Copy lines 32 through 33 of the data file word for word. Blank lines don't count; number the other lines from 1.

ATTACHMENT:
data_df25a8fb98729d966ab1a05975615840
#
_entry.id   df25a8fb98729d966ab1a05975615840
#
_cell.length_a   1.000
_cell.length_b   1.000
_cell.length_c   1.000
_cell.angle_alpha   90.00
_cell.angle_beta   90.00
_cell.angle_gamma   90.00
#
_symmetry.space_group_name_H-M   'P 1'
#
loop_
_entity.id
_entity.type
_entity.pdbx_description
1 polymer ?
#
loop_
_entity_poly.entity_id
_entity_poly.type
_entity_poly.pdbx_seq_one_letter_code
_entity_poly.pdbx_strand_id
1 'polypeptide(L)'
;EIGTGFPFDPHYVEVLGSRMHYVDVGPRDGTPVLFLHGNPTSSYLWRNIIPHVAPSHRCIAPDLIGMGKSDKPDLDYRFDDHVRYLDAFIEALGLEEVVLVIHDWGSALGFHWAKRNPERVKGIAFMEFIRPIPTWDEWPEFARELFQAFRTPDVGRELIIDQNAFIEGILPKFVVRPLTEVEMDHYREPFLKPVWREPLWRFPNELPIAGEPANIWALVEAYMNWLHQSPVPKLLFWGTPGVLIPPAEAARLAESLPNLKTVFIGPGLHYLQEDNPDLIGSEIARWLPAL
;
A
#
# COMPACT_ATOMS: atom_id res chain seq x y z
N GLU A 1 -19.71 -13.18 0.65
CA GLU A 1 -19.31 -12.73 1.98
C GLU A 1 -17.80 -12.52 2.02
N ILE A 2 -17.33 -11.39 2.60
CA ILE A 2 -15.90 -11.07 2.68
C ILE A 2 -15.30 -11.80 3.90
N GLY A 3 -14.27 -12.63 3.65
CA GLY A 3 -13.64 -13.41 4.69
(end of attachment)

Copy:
CA GLU A 1 -19.31 -12.73 1.98
C GLU A 1 -17.80 -12.52 2.02